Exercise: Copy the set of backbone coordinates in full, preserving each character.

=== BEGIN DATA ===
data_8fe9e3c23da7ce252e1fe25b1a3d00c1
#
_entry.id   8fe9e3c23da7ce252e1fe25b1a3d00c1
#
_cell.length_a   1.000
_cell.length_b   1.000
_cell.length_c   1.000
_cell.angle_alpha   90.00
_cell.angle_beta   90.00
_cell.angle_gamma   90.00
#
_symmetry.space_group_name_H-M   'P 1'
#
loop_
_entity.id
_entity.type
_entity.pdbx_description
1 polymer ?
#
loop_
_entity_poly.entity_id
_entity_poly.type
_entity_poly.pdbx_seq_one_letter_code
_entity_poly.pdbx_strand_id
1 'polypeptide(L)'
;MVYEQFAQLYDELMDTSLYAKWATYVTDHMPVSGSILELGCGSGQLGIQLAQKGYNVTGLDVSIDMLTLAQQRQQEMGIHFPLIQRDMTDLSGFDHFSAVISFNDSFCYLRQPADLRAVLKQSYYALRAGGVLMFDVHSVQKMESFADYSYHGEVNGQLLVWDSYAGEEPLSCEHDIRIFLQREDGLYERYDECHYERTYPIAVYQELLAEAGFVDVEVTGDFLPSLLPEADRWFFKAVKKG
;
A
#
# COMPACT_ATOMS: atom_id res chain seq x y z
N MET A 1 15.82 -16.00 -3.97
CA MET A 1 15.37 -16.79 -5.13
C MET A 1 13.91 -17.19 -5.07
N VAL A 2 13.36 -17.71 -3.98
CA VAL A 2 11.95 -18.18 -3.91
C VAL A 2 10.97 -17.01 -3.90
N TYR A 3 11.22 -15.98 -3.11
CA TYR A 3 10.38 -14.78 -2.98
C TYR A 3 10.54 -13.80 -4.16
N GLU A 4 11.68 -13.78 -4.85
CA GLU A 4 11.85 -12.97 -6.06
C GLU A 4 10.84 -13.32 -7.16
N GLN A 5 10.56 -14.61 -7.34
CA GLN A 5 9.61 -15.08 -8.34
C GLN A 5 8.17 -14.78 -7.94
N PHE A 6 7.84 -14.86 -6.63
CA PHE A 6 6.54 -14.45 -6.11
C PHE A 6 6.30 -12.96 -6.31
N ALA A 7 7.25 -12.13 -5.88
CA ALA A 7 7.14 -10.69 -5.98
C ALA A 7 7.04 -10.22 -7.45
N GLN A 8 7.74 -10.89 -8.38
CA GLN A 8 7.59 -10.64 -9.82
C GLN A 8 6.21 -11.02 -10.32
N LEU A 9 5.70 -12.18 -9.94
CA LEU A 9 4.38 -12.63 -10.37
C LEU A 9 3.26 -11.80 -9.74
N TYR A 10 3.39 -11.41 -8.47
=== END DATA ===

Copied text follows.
data_8fe9e3c23da7ce252e1fe25b1a3d00c1
#
_entry.id   8fe9e3c23da7ce252e1fe25b1a3d00c1
#
_cell.length_a   1.000
_cell.length_b   1.000
_cell.length_c   1.000
_cell.angle_alpha   90.00
_cell.angle_beta   90.00
_cell.angle_gamma   90.00
#
_symmetry.space_group_name_H-M   'P 1'
#
loop_
_entity.id
_entity.type
_entity.pdbx_description
1 polymer ?
#
loop_
_entity_poly.entity_id
_entity_poly.type
_entity_poly.pdbx_seq_one_letter_code
_entity_poly.pdbx_strand_id
1 'polypeptide(L)'
;MVYEQFAQLYDELMDTSLYAKWATYVTDHMPVSGSILELGCGSGQLGIQLAQKGYNVTGLDVSIDMLTLAQQRQQEMGIHFPLIQRDMTDLSGFDHFSAVISFNDSFCYLRQPADLRAVLKQSYYALRAGGVLMFDVHSVQKMESFADYSYHGEVNGQLLVWDSYAGEEPLSCEHDIRIFLQREDGLYERYDECHYERTYPIAVYQELLAEAGFVDVEVTGDFLPSLLPEADRWFFKAVKKG
;
A
#
# COMPACT_ATOMS: atom_id res chain seq x y z
N MET A 1 15.82 -16.00 -3.97
CA MET A 1 15.37 -16.79 -5.13
C MET A 1 13.91 -17.19 -5.07
N VAL A 2 13.36 -17.71 -3.98
CA VAL A 2 11.95 -18.18 -3.91
C VAL A 2 10.97 -17.01 -3.90
N TYR A 3 11.22 -15.98 -3.11
CA TYR A 3 10.38 -14.78 -2.98
C TYR A 3 10.54 -13.80 -4.16
N GLU A 4 11.68 -13.78 -4.85
CA GLU A 4 11.85 -12.97 -6.06
C GLU A 4 10.84 -13.32 -7.16
N GLN A 5 10.56 -14.61 -7.34
CA GLN A 5 9.61 -15.08 -8.34
C GLN A 5 8.17 -14.78 -7.94
N PHE A 6 7.84 -14.86 -6.63
CA PHE A 6 6.54 -14.45 -6.11
C PHE A 6 6.30 -12.96 -6.31
N ALA A 7 7.25 -12.13 -5.88
CA ALA A 7 7.14 -10.69 -5.98
C ALA A 7 7.04 -10.22 -7.45
N GLN A 8 7.74 -10.89 -8.38
CA GLN A 8 7.59 -10.64 -9.82
C GLN A 8 6.21 -11.02 -10.32
N LEU A 9 5.70 -12.18 -9.94
CA LEU A 9 4.38 -12.63 -10.37
C LEU A 9 3.26 -11.80 -9.74
N TYR A 10 3.39 -11.41 -8.47